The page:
Is Perfectionism Killing Your Business Plans?

Last Updated Dec 6, 2010 6:54 AM EST

Dear Evil HR Lady,
Our organization has lost several talented people. They are dissatisfied because of disparities in salaries and poor work environment. What should we do?
I think you should stop aiming for perfection and go for good enough.

I realize that comment may seem to come from out of nowhere. But, the reality is that if you know the problems are in salary disparities and a poor work environment, why write me? Instead go fix it.

Ahh, but you don't know how to fix it. And you want to make sure you do it right. So, you're waiting until you have a perfected plan.

But, there's a problem with perfection. People who will accept only perfection end up as failures. Why? Because they tend to want perfection so badly that they either freeze, unable to move forward (what you're doing) or move forward, assured of a perfect outcome and are wholly unprepared for the inevitable failures.

Let me show you an example of perfection:


Wow. Talk about perfection, right? I've seen them live several times and they are even more impressive in person. But, did you also notice the drum sticks on the ground? Their performance was amazing, but not perfect. However, one of the things that make the performance look so perfect is that they utterly expect failures and plan for it. Each one of those drummers have spare drum sticks in a pocket. When one is dropped, they don't make any attempt to pick it up. They just grab a new one and go on.

Think how awful the performance would be if they demanded and expected perfection. They'd have to make frequent stops to retrieve drum sticks. That doesn't work in the performance business, so instead they'd have to keep practicing over and over and over again until they achieve that elusive perfection--by which time the competition would be over and they would have no chance at success.

So, let's fix your problems. We're not going to do it perfectly. We're going to do it so it's good enough and we'll prepare for failure.
  1. Salary disparities: Give raises to the people who are below where they should be and freeze the salaries of the people who are above where they should be. The underpaid ones will be thrilled and the overpaid ones will be angry. That's fine because they are overpaid and can't find a better paying job anyway. Hint: If they can find a better paying job elsewhere, they aren't overpaid.
  2. Bad Work Environment: Having no idea if this is bad bosses or overflowing toilets, I'll talk about both. If it's bad bosses, coach the bosses, and if that fails-- fire the bosses. If it's overflowing toilets, hire a plumber. Safety issues, fix them.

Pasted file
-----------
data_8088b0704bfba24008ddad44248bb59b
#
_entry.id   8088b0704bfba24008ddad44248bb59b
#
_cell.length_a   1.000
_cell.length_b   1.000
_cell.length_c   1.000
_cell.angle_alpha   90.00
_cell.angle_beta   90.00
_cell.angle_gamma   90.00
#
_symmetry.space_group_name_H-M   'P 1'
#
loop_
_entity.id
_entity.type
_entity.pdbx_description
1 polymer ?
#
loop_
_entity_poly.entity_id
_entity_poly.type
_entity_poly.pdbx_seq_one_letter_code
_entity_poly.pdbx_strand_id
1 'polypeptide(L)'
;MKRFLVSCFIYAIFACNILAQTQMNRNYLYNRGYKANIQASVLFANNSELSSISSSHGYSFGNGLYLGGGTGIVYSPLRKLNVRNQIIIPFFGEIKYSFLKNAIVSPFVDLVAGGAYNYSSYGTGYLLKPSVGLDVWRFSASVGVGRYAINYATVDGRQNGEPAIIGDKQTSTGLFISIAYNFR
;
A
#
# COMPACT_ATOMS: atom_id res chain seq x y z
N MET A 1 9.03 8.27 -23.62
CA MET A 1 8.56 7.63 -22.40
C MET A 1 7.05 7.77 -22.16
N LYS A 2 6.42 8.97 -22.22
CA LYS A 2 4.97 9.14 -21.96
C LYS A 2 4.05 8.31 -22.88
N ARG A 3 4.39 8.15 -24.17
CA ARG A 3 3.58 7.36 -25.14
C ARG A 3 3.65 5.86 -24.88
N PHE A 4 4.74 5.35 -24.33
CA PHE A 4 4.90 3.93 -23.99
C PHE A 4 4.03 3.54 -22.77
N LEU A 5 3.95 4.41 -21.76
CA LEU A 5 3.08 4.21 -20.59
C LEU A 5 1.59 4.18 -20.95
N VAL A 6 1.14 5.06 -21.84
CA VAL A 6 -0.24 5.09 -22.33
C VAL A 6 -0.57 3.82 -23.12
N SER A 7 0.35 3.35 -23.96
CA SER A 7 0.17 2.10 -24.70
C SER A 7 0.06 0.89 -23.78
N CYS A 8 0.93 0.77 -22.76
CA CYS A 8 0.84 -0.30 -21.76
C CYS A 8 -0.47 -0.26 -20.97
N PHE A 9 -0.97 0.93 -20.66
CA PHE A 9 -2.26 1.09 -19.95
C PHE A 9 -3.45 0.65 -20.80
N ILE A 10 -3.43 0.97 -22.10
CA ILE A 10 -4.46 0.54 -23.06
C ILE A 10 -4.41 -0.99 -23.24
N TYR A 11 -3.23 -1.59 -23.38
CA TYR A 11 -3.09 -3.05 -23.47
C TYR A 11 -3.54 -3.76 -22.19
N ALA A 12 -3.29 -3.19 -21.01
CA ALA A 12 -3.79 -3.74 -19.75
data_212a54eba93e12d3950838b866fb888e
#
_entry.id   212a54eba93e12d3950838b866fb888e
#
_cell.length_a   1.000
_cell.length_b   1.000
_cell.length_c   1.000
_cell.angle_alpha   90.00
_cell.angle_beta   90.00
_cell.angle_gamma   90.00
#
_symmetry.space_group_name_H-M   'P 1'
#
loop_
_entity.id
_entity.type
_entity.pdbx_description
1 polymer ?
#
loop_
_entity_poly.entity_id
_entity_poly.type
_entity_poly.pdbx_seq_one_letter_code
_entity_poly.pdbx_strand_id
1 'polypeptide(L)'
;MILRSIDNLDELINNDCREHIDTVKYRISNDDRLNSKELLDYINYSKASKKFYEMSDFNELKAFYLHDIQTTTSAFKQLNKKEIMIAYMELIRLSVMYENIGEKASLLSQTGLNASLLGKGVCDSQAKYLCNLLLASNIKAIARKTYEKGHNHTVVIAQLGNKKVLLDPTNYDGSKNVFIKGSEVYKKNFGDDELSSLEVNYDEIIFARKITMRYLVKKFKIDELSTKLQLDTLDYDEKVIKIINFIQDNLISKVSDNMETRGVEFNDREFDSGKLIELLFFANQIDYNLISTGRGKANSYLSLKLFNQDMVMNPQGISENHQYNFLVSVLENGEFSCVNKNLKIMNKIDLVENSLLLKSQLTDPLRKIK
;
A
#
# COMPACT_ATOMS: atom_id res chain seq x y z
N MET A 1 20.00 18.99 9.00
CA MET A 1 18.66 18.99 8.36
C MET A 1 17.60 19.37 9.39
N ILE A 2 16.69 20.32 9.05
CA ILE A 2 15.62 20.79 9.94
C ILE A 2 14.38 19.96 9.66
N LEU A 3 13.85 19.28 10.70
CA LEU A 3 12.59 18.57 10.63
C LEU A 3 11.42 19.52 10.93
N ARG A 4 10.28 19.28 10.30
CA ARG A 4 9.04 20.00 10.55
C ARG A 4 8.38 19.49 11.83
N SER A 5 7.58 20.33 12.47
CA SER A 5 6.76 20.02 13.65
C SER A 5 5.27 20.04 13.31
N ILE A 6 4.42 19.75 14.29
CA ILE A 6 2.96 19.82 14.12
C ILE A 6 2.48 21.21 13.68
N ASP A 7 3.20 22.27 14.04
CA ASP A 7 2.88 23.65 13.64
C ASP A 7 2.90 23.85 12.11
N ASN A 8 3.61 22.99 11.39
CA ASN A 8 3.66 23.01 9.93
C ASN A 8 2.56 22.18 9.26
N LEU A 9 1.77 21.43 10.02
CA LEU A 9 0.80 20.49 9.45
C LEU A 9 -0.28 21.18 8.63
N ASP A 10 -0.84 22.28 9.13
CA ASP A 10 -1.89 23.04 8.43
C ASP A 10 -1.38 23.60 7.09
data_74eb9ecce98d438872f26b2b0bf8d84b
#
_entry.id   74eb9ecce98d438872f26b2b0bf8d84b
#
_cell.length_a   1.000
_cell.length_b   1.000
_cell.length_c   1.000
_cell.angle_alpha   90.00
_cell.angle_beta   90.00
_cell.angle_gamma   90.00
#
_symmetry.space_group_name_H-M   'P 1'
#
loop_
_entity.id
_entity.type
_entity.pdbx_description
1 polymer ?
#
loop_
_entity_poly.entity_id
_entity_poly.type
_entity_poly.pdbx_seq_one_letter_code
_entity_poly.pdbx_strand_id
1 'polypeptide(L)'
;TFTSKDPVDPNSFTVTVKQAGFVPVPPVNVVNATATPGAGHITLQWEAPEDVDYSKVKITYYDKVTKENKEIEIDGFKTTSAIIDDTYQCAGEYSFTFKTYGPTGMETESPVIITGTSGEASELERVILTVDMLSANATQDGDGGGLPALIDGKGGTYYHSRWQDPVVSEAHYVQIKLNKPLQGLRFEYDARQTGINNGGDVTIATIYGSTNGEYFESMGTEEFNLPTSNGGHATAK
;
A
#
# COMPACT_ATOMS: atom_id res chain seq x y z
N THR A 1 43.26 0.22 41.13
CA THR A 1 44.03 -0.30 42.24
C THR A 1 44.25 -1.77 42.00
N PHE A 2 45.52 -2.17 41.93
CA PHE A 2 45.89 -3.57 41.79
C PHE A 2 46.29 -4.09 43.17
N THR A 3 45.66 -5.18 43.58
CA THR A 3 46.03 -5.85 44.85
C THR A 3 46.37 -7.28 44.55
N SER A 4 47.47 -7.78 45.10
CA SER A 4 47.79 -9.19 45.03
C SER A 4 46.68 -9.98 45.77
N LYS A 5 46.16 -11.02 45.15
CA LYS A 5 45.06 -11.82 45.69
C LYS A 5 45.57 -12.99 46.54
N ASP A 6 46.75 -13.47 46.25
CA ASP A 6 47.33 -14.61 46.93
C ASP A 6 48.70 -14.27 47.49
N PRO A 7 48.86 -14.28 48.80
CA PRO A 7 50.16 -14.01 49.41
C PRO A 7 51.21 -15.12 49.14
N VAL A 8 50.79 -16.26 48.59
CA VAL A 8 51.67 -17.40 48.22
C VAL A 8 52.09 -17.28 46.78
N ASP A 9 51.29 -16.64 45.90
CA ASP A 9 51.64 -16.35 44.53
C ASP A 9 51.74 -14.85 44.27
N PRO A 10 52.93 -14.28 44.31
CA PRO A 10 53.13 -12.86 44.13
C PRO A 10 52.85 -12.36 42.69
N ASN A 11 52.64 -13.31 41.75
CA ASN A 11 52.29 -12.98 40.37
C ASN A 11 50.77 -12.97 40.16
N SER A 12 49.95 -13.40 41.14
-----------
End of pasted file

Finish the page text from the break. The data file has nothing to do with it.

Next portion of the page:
Whee! All done. But you say, "I know that much, but I don't know how, which is why I'm asking you." I'm flattered, truly I am. But, without detailed information, that's all I can give you. Set yourself a deadline to figure out the raise thing. Remind the people who hold the purse strings that it's less expensive to give someone a $10,000 raise or install a new toilet than it is to replace that person. If HR throws up the old "that's outside of guidelines" routine, that's an expected failure. So, pull another stick out of your pocket and keep drumming. Have data ready to show turnover figures and market salary data. It doesn't need to be perfect--just true and believable.

If company culture rather than plumbing is the problem, pull your top performers from across the organization into a meeting and ask them what to do. Don't look at people's salary grades and titles before you pull them in. Pull in the best junior analysts and the best senior VPs. Make sure you protect these people because they are going to tell you what you really need to know. Don't bother hiring a high priced consultant to tell you--you know what they do? They talk to the best junior analysts and senior VPs and then write that up in a power point presentation and you give them the money should have spent fixing the salaries of your underpaid people. Just how is that going to help?

Don't freeze, waiting for the perfect solution to pop up. Perfection isn't required. What you're doing now is not working, so start moving towards fewer disparities and functioning potties and you'll quickly find that good enough is better than the status quo, and infinitely better than the do nothing of perfectionism.
Photo by NicestAlan, Flickr cc 2.0

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